I think that the Archbishop has given up trying to get our bishops to take an independent stand on the future of the moratorium of same sex blessings for instance, and is now moving to “plan B” and turning his attention to encouraging our bishops to understand their “distinctive charism” as bishops, perhaps in a new way.
I envision Archbishop Rowan pondering in, to use his word, “puzzlement” why these bishops of the Episcopal church don’t just stand up and exercise their authority as bishops like most of the rest of the bishops in the Communion do. Why would our bishops “bind themselves to future direction for the Convention?”
Some of us in TEC in the past have thought that perhaps the Archbishop and others in the Anglican Communion do not understand the baptismal covenant that we hold foundational. Perhaps they just don’t “get” the way we choose to govern ourselves; the ministers of the church as the laity, clergy and the bishops, and that at the very core of our beliefs we believe in the God- given gifts of all God’s people, none more important than the other, just gifts differing.
We believe that God speaks uniquely through laity, bishops, priests and deacons. This participatory structure in our church allows a fullness of revelation and insight that must not be lost in this important time of discernment.
But I think our governance is clearly understood. I just don’t think the Archbishop has much use for it.
Thanks to President Anderson for the clarity of this analysis, for her willingness to "speak truth to power" AND for the very important reminder to our bishops to pay attention to the man behind the curtain! She concludes:
The joint work of the House of Deputies and the House of Bishops is the highest institutional expression of our belief that God speaks uniquely through laity, priests and deacons and bishops. It is thus crucially important that our bishops go to Lambeth knowing what we think about the current state of the proposed Anglican covenant.
Make sure your bishop hears from YOU!
At the end of the day, we finally see Dr. Williams on the side of the neo-orthodox. Not because they are right, or even because he agrees with them. But because he has an image of the bishop not as a leader but as a feudal baron.
When he reflects on the 'role of bishops' he is making the progressive case that this squabble is not about sex, not about the bible but about power. He has it, he thinks, he knows Peter Akinola has it, and like ++Akinola, he wants no part of an episcopat that does not have it.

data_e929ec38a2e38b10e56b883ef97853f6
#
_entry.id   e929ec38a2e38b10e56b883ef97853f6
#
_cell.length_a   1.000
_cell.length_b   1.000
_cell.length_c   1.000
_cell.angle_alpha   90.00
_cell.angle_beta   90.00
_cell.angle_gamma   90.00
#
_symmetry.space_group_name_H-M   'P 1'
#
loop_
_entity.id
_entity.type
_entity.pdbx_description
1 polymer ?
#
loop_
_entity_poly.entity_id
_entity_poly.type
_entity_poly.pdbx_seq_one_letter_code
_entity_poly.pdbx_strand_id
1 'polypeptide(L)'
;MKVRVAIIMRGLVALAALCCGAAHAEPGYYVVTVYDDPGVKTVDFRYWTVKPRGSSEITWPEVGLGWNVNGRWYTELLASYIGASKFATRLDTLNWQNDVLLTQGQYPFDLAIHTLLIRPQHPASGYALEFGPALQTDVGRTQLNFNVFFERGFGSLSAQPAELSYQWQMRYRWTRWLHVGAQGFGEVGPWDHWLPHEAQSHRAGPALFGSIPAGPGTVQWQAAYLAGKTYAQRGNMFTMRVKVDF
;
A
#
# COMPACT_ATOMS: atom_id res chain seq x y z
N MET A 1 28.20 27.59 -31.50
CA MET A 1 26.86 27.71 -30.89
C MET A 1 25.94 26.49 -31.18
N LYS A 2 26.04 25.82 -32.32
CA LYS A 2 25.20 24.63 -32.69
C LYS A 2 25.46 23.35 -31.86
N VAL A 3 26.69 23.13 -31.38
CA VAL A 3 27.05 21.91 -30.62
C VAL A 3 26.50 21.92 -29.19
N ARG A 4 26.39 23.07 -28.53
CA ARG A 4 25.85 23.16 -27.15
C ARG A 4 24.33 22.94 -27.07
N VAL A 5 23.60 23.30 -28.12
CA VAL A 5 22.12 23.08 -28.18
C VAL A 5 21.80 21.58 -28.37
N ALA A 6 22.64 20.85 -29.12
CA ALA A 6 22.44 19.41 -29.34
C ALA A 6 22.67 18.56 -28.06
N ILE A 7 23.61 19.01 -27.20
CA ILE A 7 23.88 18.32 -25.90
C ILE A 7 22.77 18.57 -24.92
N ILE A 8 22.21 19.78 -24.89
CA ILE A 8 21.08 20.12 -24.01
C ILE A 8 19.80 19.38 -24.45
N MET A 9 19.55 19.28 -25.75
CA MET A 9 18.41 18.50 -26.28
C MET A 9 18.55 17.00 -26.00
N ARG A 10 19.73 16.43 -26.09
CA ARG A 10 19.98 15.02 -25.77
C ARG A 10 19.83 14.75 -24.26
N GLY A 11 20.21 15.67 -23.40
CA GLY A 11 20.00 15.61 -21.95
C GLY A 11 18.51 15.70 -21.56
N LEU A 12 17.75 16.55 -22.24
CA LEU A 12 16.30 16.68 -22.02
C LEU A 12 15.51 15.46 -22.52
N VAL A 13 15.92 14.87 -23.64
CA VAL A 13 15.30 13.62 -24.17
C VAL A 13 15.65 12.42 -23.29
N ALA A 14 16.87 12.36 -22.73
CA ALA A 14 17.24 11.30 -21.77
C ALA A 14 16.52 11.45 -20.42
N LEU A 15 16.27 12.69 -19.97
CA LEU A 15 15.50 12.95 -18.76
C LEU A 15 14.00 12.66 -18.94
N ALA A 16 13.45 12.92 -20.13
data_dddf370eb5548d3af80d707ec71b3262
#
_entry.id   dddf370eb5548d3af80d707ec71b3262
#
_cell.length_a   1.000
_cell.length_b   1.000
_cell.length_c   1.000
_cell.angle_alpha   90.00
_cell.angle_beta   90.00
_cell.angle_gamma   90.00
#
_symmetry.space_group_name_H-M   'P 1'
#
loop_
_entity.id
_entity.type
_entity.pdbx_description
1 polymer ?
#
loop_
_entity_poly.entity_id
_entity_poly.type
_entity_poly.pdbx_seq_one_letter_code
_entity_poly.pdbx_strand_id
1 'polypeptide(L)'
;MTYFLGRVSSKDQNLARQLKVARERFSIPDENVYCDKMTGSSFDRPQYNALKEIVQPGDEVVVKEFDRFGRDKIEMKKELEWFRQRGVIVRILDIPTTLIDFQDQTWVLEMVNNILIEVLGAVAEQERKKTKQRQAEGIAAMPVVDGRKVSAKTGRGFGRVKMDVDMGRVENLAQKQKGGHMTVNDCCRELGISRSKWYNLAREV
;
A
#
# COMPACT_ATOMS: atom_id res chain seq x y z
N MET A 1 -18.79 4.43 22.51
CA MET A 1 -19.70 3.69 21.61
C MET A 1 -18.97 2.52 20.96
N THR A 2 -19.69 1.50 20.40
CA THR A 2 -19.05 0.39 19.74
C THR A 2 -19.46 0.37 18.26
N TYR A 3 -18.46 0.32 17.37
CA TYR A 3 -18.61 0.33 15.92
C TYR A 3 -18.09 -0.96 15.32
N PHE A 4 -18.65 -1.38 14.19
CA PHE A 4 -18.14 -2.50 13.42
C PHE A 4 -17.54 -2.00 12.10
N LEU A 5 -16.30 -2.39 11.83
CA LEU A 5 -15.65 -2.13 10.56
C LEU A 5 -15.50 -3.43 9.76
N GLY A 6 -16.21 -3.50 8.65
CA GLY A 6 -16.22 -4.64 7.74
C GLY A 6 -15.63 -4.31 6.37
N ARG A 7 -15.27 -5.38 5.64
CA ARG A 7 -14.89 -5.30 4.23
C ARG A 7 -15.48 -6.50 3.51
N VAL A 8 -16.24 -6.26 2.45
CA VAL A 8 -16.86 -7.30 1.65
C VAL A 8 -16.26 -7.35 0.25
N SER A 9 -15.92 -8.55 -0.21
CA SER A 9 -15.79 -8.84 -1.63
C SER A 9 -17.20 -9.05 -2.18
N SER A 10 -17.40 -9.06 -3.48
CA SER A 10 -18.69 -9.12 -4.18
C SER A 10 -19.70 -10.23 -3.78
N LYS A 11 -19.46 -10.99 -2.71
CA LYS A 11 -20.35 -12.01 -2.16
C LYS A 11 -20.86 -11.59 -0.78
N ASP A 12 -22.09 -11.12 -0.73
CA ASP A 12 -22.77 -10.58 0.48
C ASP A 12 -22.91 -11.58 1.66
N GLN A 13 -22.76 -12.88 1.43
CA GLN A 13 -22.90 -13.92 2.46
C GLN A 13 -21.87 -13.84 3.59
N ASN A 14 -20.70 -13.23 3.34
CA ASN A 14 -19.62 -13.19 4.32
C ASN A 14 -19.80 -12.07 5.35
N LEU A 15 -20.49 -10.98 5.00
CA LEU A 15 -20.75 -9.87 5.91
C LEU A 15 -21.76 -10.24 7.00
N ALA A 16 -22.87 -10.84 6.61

The irony in all this is the bleating comments from the fudygelical web sites where when they loose (cf. deposition of former bishop Schofield) the charge is not that TEC was wrong, not that the former bishops did not abandon the church, nope it is all about how awful it is that that woman led and the HoB used its power to depose.
I suspect the only thing the presiding bishop could do to make the wrong wing more angry would be to appoint a female chancelor. ;-)
So here is the naked truth, enunciated to the fury of the left by a truth telling woman. Dr. Williams et al really do want to force a change in our polity. They want the imperial episcopate they think would make god's chosen lords, men, straight men, preferably white men, back in charge.
How desperate are they? They are accepting black primates in Virginia! Anything to keep their lurid sexual fantasies about control from intruding in their specious concepts of entitlement.
The whole thing is sad and Dr. Williams' role in it is pathetic.
I agree that Pres. Anderson probably has it right that Arbp. Williams understands our polity but doesn't like it. Thinking about these things, I was intrigued to come across a discussion of the ecclesiology of Phillips Brooks (bp. of Mass a long time ago). Brooks believed and preached that the hierarchical model of ministry was obsolete and that pastors and bishops must serve (and follow the lead of) their congregations.
This belief in parity between the laity and clergy is rooted in our 19th C. evangelical heritage and our history as a colonial church that had no bishop and insufficient clergy. It is as much as a part of TEC as the bishops and priests themselves. Most of our clergy understand this and celebrate it. The few who don't are constantly disappointed that they can't uniformly throw their weight around and get their way.
Long live the Laity!
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